If SaaS solution data touch the company's financial statements, the company is responsible for the controls on that software service. This is a daunting prospect for IT executives and staff, whose jobs are on the line where IT controls are concerned. Evaluating and assuring your own controls is one thing -- but how can you be sure about your SaaS vendor's controls?

SAS 70 Audits

Asking your SaaS vendor for a copy of their SAS 70 Audit Report is a good place to start alleviating concerns. SAS 70 stands for Statement on Accounting Standards (number) 70, professional guidance issued by the American Institute of Certified Public Accountants (AICPA). The SAS 70 Audit Report documents and attests to the adequacy and completeness of the SaaS vendor's internal controls for their service. If your company is subject to SOX requirements, you should require all your SaaS vendors to provide a SAS 70 Audit Report.

This report is designed to be included in your own audits of controls. Because it is an "auditor-to-auditor" report, it can obviate your own physical audit of the SaaS vendor, saving you time and money.

Even if you are not subject to SOX, you may still find the SAS 70 audit report valuable, since it details exactly what your SaaS vendor is doing to protect your company data. There are two types of audits -- (logically) named SAS 70 Type I and SAS 70 Type II. The Type I audit assesses whether the SaaS vendor's internal controls are fairly and completely described, and whether they have been adequately designed to meet their objectives. The Type II audit does the same, but also goes a step further to test the controls in operation.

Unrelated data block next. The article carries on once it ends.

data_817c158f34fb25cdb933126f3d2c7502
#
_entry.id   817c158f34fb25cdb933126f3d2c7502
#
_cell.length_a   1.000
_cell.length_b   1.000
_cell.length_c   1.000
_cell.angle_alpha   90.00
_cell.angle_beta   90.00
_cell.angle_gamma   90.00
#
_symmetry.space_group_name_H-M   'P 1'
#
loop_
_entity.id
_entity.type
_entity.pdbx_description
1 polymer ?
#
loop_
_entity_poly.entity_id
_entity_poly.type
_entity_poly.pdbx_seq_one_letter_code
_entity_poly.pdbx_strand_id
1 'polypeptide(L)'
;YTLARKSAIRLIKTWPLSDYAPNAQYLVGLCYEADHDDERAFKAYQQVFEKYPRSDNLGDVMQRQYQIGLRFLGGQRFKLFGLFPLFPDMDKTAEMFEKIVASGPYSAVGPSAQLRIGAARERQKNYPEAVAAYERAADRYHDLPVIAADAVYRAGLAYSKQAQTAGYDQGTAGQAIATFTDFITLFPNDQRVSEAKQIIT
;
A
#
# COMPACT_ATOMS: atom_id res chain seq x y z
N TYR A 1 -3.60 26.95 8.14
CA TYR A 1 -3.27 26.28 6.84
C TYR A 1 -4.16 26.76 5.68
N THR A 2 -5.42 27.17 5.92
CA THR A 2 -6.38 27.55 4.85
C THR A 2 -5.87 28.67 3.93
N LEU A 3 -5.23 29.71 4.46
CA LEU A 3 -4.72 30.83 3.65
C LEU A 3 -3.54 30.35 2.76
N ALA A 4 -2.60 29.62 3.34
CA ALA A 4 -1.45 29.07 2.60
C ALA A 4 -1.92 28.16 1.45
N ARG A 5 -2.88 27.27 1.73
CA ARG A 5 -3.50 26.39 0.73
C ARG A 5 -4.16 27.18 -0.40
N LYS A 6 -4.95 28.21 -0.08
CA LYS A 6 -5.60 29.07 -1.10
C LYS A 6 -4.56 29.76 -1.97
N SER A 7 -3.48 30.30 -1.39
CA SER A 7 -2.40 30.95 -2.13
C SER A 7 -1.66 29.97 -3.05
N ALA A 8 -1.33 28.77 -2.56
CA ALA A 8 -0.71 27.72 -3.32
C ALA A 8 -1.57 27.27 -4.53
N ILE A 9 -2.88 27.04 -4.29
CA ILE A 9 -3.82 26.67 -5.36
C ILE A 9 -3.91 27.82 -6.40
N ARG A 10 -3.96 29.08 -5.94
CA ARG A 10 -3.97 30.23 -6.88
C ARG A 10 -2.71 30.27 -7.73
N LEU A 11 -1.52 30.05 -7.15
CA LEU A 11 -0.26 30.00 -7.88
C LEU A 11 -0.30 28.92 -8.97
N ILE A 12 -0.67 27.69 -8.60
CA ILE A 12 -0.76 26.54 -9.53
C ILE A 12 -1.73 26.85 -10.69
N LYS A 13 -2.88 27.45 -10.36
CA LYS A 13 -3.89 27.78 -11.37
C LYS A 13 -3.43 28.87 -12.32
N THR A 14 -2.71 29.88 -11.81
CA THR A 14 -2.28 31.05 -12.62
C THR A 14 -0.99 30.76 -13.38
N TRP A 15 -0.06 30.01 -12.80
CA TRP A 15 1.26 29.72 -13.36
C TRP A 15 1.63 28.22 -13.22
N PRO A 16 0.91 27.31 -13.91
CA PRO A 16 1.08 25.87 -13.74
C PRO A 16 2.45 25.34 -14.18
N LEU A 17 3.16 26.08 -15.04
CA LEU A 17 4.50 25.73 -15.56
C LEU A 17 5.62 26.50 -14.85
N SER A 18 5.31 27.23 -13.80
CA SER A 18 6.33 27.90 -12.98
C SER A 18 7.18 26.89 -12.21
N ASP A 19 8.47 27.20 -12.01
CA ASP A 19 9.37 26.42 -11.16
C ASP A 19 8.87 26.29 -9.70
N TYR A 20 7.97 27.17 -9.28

The Type II is more rigorous and usually preferred; however, many companies begin first with a Type I audit and follow on with a subsequent Type II audit. The additional assurance of a Type II is good to have if you need it; indeed, your own auditors may insist on it. Understand, however, that SAS 70 audits are somewhat new in the SaaS vendor world. Many vendors are starting off with a Type I, and following it with a subsequent Type II.

Ask yourself: Exactly how sensitive is the data in this SaaS system? Do we have the ability to configure the system to control and approve the data it contains? Is the vendor demonstrably on schedule toward the type of audit we need? The answers will help you decide which type of audit report (I or II) you will absolutely need today and later on.

Mobile Devices and SaaS

SaaS raises the specter of company data outside your firewall and your direct control. You have processes for your company laptops, PDAs, smartphones and other mobile devices. However, don't forget that working with your SaaS vendor may mean asking them to put your data on their own devices. For example, you may choose to hire vendor staff for initial setup and configuration services. Or you may place a technical support call to your SaaS vendor, who needs your data to help them reproduce the problem on a test site.

Are you emailing files? If so, should they be encrypted? What devices are used by the vendor? How much of your data would they have on that device? When, and for how long? How are they protecting the device's data? How will it be removed? Will they need access to your system when the problem is solved? The answers to these questions will inform the policies and procedures you'll want to put in place between you and the vendor.